We ARE different from a lot of, say, Assembly of God churches because our base is Baptist. But, our old Baptist ladies love the church and I've seen so much growth in them even at their age. One is 92, still drives and bowls, and cooks for her four farmer sons. Amazing lady. I tell her she's my hero. We have a good balance of young and old and many families with good men at the head of them.

It really is a spiritually balanced church (yes, we even sing hymns!). God demands purity and holiness and righteousness and we have sermons that try to move us in that direction. Many of us just finished the Cleansing Stream seminar from Jack Hayford. It has been a fantastic experience for me. We dealt with a lot of spiritual issues that kept us back from serving God the way we should.

We aren't an "emotional" church at all. It's a joyful church, lots of singing, clapping, dancing, banners, and people truly want to be the best they can be. They're very loving and giving. We're mostly just blue collar folks but we can raise money better than anyone I know, through tithing and the giving of gifts. We have a good missionary focus as well and support a number of them. Our christian school is truly a school of excellence in all areas. Our teachers are dedicated and some have been there since it began, around 16 years ago. They don't make much money either.

We're scriptural in our beliefs. My pastor continually seeks for us to read the Word and to obey it.

I don't know if I've answered your questions so if you need to ask more, fire away. Maryxxx
43 posted on 02/24/2003 12:02:36 PM PST by Marysecretary
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To: TPartyType
You're quite right, it's been waaay too long between hugs! So here's another {{{hug}}} and a *smooch* to boot!
44 posted on 02/24/2003 12:10:58 PM PST by Alamo-Girl
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To: Destro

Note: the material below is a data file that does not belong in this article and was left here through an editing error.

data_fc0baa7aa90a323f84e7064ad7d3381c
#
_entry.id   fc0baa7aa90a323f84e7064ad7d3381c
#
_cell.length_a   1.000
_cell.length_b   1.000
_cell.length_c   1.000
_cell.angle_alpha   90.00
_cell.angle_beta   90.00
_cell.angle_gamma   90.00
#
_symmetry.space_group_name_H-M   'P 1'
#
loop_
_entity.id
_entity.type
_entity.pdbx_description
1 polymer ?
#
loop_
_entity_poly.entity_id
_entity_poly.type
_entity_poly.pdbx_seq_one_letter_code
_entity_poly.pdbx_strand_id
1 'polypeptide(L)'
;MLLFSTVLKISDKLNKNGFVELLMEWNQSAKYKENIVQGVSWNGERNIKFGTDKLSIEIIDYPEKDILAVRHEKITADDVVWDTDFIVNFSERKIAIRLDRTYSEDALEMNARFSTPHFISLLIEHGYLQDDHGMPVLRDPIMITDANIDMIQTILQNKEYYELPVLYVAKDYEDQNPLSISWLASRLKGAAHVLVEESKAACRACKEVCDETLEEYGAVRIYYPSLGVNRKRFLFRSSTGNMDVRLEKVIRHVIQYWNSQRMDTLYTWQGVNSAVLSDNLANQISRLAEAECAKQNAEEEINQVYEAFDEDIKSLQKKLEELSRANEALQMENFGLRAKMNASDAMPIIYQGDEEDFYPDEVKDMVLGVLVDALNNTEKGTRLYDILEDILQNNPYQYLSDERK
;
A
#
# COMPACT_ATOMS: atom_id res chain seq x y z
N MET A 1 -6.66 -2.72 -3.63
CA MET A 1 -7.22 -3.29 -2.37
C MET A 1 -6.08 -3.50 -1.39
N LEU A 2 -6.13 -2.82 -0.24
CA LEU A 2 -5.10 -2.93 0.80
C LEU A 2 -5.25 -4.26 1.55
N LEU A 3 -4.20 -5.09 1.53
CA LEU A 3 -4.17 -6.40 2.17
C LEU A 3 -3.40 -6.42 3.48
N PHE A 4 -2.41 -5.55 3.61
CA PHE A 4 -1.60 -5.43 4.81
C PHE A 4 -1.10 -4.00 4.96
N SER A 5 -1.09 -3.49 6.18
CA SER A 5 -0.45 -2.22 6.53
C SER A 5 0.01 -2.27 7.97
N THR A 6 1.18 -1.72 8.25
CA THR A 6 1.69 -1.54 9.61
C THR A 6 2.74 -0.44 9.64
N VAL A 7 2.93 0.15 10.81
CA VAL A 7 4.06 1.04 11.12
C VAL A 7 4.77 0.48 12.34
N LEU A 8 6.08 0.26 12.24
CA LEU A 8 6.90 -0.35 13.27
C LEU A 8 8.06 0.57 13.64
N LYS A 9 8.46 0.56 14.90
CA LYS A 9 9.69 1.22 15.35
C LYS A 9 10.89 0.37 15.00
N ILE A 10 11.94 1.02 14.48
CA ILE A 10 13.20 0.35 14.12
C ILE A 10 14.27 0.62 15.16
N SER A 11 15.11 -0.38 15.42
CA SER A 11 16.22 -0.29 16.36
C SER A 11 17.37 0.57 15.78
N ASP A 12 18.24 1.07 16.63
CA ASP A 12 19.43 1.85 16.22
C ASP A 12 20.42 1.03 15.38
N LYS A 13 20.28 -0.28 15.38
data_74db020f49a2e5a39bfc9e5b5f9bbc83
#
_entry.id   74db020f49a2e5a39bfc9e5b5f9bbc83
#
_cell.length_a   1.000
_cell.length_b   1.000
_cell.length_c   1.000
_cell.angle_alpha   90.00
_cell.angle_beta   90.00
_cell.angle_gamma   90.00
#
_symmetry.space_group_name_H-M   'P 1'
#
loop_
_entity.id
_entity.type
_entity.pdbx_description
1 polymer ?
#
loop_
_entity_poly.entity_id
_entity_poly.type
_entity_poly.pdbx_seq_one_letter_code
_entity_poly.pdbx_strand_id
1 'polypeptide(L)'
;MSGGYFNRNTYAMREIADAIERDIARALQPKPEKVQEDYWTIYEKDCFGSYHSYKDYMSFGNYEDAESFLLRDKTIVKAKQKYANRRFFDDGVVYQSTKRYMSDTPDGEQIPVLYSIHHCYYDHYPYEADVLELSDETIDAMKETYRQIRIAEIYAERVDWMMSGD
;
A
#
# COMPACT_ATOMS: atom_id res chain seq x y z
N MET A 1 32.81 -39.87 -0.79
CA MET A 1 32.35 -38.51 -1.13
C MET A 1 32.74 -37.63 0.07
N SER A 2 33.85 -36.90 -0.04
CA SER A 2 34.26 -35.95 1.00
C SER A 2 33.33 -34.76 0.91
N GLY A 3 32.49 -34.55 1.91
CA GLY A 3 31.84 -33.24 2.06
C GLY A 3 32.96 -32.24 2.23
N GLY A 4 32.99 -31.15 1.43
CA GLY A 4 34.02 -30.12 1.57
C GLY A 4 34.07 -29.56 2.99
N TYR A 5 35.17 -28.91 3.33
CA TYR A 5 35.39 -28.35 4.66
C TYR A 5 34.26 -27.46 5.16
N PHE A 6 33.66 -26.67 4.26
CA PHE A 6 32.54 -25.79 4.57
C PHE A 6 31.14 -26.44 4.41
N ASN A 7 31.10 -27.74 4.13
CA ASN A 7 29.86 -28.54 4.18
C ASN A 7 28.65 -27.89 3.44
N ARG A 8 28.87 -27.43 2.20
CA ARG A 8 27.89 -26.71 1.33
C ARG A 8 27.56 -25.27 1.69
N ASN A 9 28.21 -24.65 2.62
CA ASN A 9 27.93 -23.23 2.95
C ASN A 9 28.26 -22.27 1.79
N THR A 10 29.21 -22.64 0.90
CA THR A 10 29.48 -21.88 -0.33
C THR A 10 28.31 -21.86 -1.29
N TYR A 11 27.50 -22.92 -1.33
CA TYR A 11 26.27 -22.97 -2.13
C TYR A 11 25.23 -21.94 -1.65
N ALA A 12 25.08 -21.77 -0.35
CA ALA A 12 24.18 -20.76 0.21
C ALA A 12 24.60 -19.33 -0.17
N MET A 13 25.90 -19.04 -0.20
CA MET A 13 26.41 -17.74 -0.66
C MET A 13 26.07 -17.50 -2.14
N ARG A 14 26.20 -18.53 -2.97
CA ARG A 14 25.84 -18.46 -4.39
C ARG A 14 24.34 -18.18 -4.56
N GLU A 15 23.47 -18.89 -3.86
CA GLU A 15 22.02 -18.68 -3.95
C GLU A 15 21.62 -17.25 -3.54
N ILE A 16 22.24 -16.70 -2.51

When the Second Coming happens and Jesus descends from the heavens and I snap his picture and venerate it did I just sin?

Wait a minute. You're telling me when Christ returns you're going to stand there with a camera? And, yes, if you venerate an object, a photo, while the real God is present, you will definitely be sinning. On the other hand, if you are a believer, at that time sin will be done away with. So, I guess you won't need that camera, eh? :)

45 posted on 02/24/2003 1:57:41 PM PST by Pining_4_TX
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To: Pining_4_TX
veneration is not worship - look it up. You, for instance, venerate the bible. Jews kiss the Torah.
46 posted on 02/24/2003 2:14:53 PM PST by Destro (Fight Islamic terrorisim by visiting
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To: Destro; MarMema
I walk to the icon of the Christ...I kiss the feet of Christ on the icon.... UNTIL SUCH TIME THAT I AM ABLE TO KISS THE ACTUAL FEET OF THE CHRIST IN PERSON. I am reminded of the Savior everytime I see the icon.

When I was a small child my beloved Grandmother, who lived with me, died... all I had to remind me of her was a small picture of her...which as a small child... I would kiss each night before going to sleep...

47 posted on 02/24/2003 7:29:29 PM PST by crazykatz
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To: BlackElk